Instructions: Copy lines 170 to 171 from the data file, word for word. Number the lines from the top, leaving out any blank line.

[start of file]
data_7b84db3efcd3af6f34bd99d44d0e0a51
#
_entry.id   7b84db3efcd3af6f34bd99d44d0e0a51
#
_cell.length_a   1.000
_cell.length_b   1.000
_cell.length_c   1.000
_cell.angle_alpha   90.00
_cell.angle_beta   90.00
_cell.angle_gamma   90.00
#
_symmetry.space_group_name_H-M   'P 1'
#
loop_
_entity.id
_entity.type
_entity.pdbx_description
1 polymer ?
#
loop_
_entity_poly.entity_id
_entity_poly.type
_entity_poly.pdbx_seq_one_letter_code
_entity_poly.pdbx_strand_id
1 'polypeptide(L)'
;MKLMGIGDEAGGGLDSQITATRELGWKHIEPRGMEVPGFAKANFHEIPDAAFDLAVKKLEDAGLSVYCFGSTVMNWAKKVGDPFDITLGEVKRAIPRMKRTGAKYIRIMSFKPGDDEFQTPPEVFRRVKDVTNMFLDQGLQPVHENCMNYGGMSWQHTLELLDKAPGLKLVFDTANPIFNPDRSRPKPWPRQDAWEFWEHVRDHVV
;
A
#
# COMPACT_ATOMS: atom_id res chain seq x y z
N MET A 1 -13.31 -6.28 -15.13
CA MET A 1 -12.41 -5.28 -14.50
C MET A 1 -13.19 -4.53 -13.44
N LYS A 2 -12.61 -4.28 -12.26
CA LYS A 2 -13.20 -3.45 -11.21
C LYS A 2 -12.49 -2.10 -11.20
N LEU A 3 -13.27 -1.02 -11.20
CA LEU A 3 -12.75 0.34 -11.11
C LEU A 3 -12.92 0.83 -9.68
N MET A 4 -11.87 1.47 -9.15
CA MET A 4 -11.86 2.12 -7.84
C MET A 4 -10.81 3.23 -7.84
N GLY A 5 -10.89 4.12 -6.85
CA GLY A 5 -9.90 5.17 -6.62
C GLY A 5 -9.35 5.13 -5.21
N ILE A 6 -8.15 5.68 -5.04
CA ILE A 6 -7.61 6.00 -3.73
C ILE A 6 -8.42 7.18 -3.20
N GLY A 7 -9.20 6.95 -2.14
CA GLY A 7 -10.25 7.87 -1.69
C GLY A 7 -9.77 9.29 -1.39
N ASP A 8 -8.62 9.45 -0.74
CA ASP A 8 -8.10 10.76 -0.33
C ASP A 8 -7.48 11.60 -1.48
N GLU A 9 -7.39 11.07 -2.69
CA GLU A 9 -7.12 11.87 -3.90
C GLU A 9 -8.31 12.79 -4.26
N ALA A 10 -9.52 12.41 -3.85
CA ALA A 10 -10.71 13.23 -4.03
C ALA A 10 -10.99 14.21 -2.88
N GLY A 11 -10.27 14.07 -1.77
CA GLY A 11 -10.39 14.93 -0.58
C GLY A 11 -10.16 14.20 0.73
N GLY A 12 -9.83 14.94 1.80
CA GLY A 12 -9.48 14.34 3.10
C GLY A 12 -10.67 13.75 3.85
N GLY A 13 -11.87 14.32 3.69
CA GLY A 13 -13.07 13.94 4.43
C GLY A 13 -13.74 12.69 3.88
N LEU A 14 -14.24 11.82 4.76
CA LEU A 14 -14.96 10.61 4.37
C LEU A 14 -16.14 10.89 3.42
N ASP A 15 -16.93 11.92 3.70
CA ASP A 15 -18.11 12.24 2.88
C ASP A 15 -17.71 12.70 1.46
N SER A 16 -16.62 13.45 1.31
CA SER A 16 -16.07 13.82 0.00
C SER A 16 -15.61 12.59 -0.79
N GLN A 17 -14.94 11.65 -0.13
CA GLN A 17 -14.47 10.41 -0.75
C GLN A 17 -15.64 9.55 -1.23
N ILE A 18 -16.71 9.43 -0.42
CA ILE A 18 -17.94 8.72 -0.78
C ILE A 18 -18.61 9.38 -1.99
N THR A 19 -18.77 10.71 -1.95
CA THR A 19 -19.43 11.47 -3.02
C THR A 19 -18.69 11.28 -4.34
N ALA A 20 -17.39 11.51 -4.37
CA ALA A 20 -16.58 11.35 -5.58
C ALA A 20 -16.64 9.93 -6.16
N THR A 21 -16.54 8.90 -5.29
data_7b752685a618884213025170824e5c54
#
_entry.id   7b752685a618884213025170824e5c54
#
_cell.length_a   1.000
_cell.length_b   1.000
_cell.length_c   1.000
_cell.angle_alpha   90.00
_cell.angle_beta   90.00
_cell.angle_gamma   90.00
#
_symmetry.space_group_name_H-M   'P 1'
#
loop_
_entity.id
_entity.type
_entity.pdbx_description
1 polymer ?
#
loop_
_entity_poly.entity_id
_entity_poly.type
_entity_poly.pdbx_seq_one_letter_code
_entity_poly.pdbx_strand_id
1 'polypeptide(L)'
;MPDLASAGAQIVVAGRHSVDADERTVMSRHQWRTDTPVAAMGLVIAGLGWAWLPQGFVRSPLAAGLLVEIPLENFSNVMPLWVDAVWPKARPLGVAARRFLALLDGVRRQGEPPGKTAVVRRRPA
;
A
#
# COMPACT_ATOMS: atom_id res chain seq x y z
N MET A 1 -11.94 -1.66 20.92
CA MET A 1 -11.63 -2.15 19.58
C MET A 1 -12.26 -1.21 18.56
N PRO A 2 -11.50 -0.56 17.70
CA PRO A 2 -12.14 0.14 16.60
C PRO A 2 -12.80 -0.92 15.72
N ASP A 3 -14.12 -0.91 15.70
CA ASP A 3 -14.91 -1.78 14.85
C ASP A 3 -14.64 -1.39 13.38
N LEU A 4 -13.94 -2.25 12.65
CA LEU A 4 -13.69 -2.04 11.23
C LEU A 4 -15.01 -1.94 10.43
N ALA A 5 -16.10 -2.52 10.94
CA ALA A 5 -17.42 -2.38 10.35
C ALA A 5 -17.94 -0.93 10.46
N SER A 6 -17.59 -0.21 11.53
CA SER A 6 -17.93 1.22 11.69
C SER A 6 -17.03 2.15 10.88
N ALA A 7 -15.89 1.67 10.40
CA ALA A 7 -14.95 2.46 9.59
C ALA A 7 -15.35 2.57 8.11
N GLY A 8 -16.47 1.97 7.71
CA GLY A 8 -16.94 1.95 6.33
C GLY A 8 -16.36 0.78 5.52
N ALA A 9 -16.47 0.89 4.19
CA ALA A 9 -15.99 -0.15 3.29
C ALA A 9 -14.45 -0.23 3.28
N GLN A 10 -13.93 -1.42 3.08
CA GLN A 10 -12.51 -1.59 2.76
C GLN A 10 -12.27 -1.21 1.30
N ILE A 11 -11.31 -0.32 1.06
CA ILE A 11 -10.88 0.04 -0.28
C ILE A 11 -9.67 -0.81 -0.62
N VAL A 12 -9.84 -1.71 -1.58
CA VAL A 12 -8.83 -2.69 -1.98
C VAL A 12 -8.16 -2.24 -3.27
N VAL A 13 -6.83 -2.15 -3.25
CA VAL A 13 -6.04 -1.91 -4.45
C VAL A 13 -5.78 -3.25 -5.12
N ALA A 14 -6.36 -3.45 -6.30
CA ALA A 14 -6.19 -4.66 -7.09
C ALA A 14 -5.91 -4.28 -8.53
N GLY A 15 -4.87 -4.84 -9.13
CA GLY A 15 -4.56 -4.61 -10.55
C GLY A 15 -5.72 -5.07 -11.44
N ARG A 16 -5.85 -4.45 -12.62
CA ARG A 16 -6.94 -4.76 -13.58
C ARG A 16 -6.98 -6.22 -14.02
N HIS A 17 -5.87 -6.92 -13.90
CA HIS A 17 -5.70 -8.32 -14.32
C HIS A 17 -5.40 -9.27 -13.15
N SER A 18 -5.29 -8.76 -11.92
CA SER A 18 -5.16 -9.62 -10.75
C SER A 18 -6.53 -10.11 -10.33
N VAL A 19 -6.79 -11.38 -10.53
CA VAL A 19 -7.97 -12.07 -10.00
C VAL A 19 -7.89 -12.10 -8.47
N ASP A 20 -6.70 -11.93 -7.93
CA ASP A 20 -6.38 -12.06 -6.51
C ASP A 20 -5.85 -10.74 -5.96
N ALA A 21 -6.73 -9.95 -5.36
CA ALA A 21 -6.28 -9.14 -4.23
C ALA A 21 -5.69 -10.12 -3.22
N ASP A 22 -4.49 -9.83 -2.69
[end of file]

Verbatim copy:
N HIS A 17 -5.87 -6.92 -13.90
CA HIS A 17 -5.70 -8.32 -14.32